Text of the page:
How local teams might fare in the NCAA Tournament, plus bold predictions

Steven Amrein, Staff Writer

The NCAA Men’s basketball tournament bracket was released Sunday, and college basketball fans everywhere are ecstatic that March Madness is officially upon us. The following is my prognosis on how the most unpredictable event in sports might shake out this year.

As always, my bracket will probably end up terrible. Take my advice or leave it, but you can show us your basketball knowledge and join the Sentinel’s bracket challenge.

First, two local teams on each side of the state line that could make some noise.

Kansas Jayhawks

The Jayhawks continued their record-setting dynasty by clinching their 14th consecutive Big 12 regular season championship. And on top of that, KU was able to win the conference tournament without their starting center, Udoka Azubuike, who missed the Big 12 tournament due to an injured left knee. He is expected to return in time for the NCAA tournament games.

The Jayhawks have been playing their best basketball of late but continue to have noticeable weaknesses. The lack of size and depth have hurt KU in many of their losses this year. If they were to lose, it would most likely be due to foul trouble or their opponent dominating the paint and glass.

The brightest spot for Kansas is neither the return of Azubuike nor the senior leadership of Wooden Award Finalist, Devonte Graham.

Rather, the Jayhawks have benefited from the unexpected emergence of Silvio De Sousa and Malik Newman. During the regular season, the two combined to average 16.8 points per game and eight rebounds per game. Those totals ballooned to 34 points per game and 14 rebounds per game between the duo during the Big 12 Championship.

Kansas will first take on Penn at 1 p.m. Thursday.

Missouri Tigers

The Tiger’s tournament hopes boil down to one man: Michael Porter Jr. The extremely talented freshman was able to return from injury in time for the SEC tournament. Porter, understandably, showed signs of rust as Missouri fell to Georgia, 62-60.

His return could be both good and bad for Mizzou.

On the bright side, he has the talent to carry a team on a Cinderella run. History has shown that many teams who succeed in the tournament need an all-star who can create for himself and others. Porter has that potential.

On the negative side, team chemistry could suffer. The team has only played one full game with their best player before the tournament. This could make it difficult for other players who might have their roles significantly reduced.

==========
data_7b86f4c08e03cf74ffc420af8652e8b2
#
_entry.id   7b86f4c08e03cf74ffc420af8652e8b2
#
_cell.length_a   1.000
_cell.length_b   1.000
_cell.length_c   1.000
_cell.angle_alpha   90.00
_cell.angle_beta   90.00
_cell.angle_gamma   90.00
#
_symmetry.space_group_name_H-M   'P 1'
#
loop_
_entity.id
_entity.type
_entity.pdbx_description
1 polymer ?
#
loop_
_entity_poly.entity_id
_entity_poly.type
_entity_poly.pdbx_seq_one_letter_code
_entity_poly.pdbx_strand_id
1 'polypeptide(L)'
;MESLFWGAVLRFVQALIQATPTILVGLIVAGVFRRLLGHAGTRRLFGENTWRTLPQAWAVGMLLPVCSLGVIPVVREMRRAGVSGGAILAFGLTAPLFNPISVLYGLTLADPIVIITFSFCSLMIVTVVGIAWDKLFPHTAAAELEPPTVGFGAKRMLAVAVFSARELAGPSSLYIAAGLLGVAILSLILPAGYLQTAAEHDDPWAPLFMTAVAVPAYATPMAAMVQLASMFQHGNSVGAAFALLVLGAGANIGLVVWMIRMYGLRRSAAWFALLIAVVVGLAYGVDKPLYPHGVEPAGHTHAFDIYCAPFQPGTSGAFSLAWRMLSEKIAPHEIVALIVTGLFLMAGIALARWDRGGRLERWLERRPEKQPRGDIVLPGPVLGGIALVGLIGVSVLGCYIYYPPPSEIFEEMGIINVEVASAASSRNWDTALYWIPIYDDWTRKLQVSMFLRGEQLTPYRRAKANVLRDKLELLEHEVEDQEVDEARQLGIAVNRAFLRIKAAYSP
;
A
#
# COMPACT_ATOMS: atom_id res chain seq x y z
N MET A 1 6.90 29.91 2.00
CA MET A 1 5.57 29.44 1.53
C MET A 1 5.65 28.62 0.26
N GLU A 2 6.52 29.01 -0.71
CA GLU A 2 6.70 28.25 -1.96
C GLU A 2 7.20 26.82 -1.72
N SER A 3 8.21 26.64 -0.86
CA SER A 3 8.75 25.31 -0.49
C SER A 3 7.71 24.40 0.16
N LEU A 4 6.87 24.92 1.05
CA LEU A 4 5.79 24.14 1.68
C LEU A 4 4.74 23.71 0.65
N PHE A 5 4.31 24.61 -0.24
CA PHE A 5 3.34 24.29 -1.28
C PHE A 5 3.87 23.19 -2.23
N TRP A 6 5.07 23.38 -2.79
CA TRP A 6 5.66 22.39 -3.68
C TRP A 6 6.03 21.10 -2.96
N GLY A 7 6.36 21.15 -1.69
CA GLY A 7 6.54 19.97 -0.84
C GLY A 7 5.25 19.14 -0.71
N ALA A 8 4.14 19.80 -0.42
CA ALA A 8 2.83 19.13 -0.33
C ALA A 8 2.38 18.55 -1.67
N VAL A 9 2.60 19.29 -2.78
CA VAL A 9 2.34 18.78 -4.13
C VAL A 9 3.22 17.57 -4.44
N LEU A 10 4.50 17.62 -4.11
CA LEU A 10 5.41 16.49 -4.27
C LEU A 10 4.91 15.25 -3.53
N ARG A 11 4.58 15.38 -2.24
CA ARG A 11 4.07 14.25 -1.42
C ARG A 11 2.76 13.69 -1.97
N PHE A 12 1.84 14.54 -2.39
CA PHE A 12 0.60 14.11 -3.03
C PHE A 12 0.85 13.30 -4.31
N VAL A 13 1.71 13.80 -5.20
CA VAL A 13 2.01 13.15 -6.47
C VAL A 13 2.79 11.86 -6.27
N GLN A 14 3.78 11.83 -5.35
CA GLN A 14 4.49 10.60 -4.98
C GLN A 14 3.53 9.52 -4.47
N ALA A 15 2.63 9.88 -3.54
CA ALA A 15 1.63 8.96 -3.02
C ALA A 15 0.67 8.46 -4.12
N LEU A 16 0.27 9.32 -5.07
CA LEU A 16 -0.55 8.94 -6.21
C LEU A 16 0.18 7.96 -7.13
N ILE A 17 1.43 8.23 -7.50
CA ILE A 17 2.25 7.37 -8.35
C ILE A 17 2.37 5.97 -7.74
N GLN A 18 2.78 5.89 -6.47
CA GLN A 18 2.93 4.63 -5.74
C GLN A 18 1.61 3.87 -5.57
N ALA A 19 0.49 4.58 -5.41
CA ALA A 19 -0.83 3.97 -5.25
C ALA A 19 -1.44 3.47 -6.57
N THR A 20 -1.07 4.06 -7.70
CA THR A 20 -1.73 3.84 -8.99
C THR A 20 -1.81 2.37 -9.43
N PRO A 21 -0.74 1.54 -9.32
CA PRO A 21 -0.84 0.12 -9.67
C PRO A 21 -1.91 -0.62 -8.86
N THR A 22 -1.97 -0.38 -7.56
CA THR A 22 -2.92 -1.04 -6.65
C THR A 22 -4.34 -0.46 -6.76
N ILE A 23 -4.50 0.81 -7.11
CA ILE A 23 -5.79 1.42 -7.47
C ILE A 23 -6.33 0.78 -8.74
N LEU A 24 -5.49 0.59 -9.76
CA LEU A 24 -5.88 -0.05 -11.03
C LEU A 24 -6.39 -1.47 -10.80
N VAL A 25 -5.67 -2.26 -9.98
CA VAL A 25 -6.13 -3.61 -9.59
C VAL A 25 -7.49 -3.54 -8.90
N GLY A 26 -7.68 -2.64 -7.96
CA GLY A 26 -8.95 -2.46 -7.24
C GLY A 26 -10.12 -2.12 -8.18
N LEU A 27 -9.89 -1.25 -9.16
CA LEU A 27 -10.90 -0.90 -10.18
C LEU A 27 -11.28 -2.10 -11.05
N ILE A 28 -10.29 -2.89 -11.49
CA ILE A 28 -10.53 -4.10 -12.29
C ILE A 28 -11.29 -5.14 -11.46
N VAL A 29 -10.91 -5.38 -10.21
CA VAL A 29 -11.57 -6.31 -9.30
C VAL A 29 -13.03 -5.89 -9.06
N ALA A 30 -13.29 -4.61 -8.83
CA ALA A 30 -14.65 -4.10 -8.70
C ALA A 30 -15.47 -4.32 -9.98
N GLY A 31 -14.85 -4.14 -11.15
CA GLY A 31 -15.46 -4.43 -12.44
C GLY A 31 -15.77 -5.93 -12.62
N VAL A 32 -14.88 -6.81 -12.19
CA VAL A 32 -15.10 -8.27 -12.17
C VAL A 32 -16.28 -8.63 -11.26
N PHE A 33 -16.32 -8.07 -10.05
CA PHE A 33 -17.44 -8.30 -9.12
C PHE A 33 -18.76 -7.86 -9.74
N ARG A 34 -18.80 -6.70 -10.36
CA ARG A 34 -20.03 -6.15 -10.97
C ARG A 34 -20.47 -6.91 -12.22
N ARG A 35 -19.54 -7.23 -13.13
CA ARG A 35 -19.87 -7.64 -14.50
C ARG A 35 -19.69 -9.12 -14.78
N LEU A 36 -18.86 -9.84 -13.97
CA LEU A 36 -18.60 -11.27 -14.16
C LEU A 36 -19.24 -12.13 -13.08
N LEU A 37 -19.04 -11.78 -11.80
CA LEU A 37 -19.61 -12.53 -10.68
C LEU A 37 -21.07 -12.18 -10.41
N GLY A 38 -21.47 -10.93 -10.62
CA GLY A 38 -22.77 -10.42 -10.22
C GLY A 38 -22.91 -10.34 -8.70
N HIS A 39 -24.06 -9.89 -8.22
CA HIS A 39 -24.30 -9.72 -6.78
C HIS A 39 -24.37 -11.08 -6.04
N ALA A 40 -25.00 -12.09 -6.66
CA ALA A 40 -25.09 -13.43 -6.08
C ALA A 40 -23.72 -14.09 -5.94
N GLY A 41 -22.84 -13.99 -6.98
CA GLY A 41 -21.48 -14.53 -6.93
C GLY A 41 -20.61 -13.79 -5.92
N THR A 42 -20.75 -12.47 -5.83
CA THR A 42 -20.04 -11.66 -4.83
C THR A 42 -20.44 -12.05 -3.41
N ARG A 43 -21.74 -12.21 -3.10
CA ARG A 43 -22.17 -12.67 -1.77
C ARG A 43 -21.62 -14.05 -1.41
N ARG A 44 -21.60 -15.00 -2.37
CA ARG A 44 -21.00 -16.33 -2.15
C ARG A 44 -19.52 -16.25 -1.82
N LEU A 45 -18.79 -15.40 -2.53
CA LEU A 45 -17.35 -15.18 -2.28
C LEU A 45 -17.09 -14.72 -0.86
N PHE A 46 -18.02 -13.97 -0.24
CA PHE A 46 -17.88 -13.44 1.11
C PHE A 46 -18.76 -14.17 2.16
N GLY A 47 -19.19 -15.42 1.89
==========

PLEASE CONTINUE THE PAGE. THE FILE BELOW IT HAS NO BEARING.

The Tigers will also be hindered by the loss of senior forward Jordan Barnett for their first game. After being arrested for a DWI, Barnett was suspended for the team’s game Friday against Florida State at approximately 8:50 p.m. but could be back in time for a potential matchup with No. 1 seed Xavier.

Now, let’s get onto the real fun behind March Madness.


Virginia could have an early exit

The Virginia Cavaliers have been the best team in college basketball for a majority of this season. But, I see lots of trouble for Virginia in the South Region for two reasons.

The first is the type of basketball Virginia plays. The Cavaliers are known for their phenomenal defense and slow-moving offense. This results in a lot of low scoring and close games. The inability to score a lot of points puts Virginia on the upset block. All it takes is for one previously unknown player to hit a couple threes down the stretch and Virginia’s 309th ranked scoring offense would struggle to keep up.

The second reason is the other teams in their region. Both Creighton and Kansas State are strong teams that could pull a second-round upset.

If the Cavaliers make it to the sweet 16, they could be met by fifth-seeded Kentucky or No. 12 seed Davidson. Kentucky has finally caught stride, winning seven of their last eight games. Davidson is also red hot, winning eight of their last nine–the only loss being in triple overtime to St. Bonaventure.

The No. 4 seed, Arizona, also poses a threat with DeAndre Ayton. Any team with the probable No.1 NBA draft is dangerous.

Regardless of whether it is in the Round of 32 or Sweet 16, I see a plethora of teams who will eventually take down the No. 1 overall seed before the Elite 8.

The 6 vs. 11 seeds

While the 5 vs. 12 seed games are common upset picks, I see more opportunity in the 6 vs. 11 games this year. Over the last two tournaments, 11 seeds have gone 6-2 vs. No. 6 seeds. I predict this will be the third straight year that 11 seeds will go 3-1.

Loyola Chicago’s is the 12th best 3-point shooting team in the country. This makes them a popular pick over the slumping Miami.

Arizona State’s guard play and Syracuse’s lanky zone will present problems for TCU.

In the other play-in-game, both UCLA and St. Bonaventure have plenty of potential to beat Florida, who is just .500 in since the start of February.

Lastly, San Diego State’s size poses a threat to Houston. The Aztecs start two forwards who are 6 foot 10 inches. On the contrary, Houston does not have any players taller than 6 foot 6 inches who play more than 17 minutes per game.

Libscomb vs. North Carolina

This is the 2 vs. 15 game that could end in an upset. No. 15 seeds have won four games in the last six tournaments and they are due for a win this year.

Lipscomb is the 15 seed who is perfectly built to pull that upset. They play extremely fast tempo basketball, ranking No. 5 nationally in possessions per 40 minutes. They have an upperclassmen guard, Garrison Matthews, who averages over 22 points per game. They shoot 24.5 threes per game, ended the year on 8 game wins streak, and score 83 points per game.

Do I think this upset will happen? No.

Would I be shocked if it did? No.

Happy March Madness, folks.